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On January 10, according to a CNN report, the US Centers for Disease Control and Prevention stated on Thursday that lung injuries related to electronic nebulization have caused 57 deaths in 27 states and the District of Columbia, including one who was the youngest at the age of 15. Victims. As of January 7, a total of 2,602 people have been hospitalized for lung injuries related to electronic nebulization in 50 states, the District of Columbia, and the U.S. Virgin Islands. 57 deaths have been confirmed in 27 states and the District of Columbia, Alabama, California, Connecticut, Delaware, District of Columbia, Florida, Georgia, Illinois, Indiana, Kansas, Louisiana States, Massachusetts, Michigan, Minnesota, Mississippi, Missouri, Montana, Nebraska, New Jersey, New York, Oregon, Pennsylvania, Rhode Island, South Carolina, Tennessee States, Texas, Utah, and Virginia. Dallas County health officials reported on New Year鈥檚 Eve that a teenager in Dallas County with a chronic underlying disease had become the county鈥檚 first death related to a lung disease outbreak. On Thursday, the Dallas County Department of Health and Human Services confirmed to CNN that the person is 15 years old. The CDC did not specify the identity of the deceased. The agency did say that the median age of deceased patients was 51 years old, and the number of deaths ranged from 15 to 75 years old. The agency said more deaths are still under investigation. The Centers for Disease Control and Prevention (CDC) issued a previous report on the outbreak of lung injury related to electronic nebulization on December 31. It recorded 2561 cases of hospitalized lung injury related to electronic nebulization and confirmed 55 cases. The youngest died at the age of 17. The CDC decided in early December to report only cases that resulted in hospitalization. The CDC said that data suggests that the epidemic may have declined after reaching its peak in September, but states continue to report new cases and deaths to the agency every week. CDC advises people not to use e-cigarette products that contain THC. The agency said that although it seems that vitamin E acetate, a thickener used in certain electronic atomization products, is related to cases of lung injury, the agency cannot exclude other chemicals. In addition, no single product or brand has been identified as the culprit.On January 10, according to a CNN report, the US Centers for Disease Control and Prevention stated on Thursday that lung injuries related to electronic nebulization have caused 57 deaths in 27 states and the District of Columbia, including one who was the youngest at the age of 15. Victims. As of January 7, a total of 2,602 people have been hospitalized for lung injuries related to electronic nebulization in 50 states, the District of Columbia, and the U.S. Virgin Islands. 57 deaths have been confirmed in 27 states and the District of Columbia, Alabama, California, Connecticut, Delaware, District of Columbia, Florida, Georgia, Illinois, Indiana, Kansas, Louisiana States, Massachusetts, Michigan, Minnesota, Mississippi, Missouri, Montana, Nebraska, New Jersey, New York, Oregon, Pennsylvania, Rhode Island, South Carolina, Tennessee States, Texas, Utah, and Virginia. Dallas County health officials reported on New Year鈥檚 Eve that a teenager in Dallas County with a chronic underlying disease had become the county鈥檚 first death related to a lung disease outbreak. On Thursday, the Dallas County Department of Health and Human Services confirmed to CNN that the person is 15 years old. The CDC did not specify the identity of the deceased. The agency did say that the median age of deceased patients was 51 years old, and the number of deaths ranged from 15 to 75 years old. The agency said more deaths are still under investigation. The Centers for Disease Control and Prevention (CDC) issued a previous report on the outbreak of lung injury related to electronic nebulization on December 31. It recorded 2561 cases of hospitalized lung injury related to electronic nebulization and confirmed 55 cases. The youngest died at the age of 17. The CDC decided in early December to report only cases that resulted in hospitalization. The CDC said that data suggests that the epidemic may have declined after reaching its peak in September, but states continue to report new cases and deaths to the agency every week. CDC advises people not to use e-cigarette products that contain THC. The agency said that although it seems that vitamin E acetate, a thickener used in certain electronic atomization products, is related to cases of lung injury, the agency cannot exclude other chemicals. In addition, no single product or brand has been identified as the culprit.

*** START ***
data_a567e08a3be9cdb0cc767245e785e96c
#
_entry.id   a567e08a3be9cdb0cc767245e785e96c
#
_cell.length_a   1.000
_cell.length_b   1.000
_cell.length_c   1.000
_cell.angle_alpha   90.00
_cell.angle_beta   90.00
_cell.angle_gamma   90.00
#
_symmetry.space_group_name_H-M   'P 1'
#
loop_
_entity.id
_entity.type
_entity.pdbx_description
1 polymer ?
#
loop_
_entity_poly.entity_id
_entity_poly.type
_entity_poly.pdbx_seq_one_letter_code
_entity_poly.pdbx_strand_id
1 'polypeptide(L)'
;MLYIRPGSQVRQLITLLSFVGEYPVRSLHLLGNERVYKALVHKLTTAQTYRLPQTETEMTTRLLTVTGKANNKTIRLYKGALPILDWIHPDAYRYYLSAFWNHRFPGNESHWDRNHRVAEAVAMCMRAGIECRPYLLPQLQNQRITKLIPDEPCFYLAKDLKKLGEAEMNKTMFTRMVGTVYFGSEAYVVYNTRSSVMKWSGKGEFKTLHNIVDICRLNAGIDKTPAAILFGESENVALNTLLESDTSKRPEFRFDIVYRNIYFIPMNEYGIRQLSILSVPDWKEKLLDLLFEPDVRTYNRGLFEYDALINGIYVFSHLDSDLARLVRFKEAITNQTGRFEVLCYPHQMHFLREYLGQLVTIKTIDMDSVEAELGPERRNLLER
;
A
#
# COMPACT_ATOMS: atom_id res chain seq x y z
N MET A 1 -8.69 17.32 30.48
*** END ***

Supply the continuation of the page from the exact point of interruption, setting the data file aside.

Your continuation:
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CDC: 57 deaths from lung diseases related to electronic nebulization, 2602 sicknesses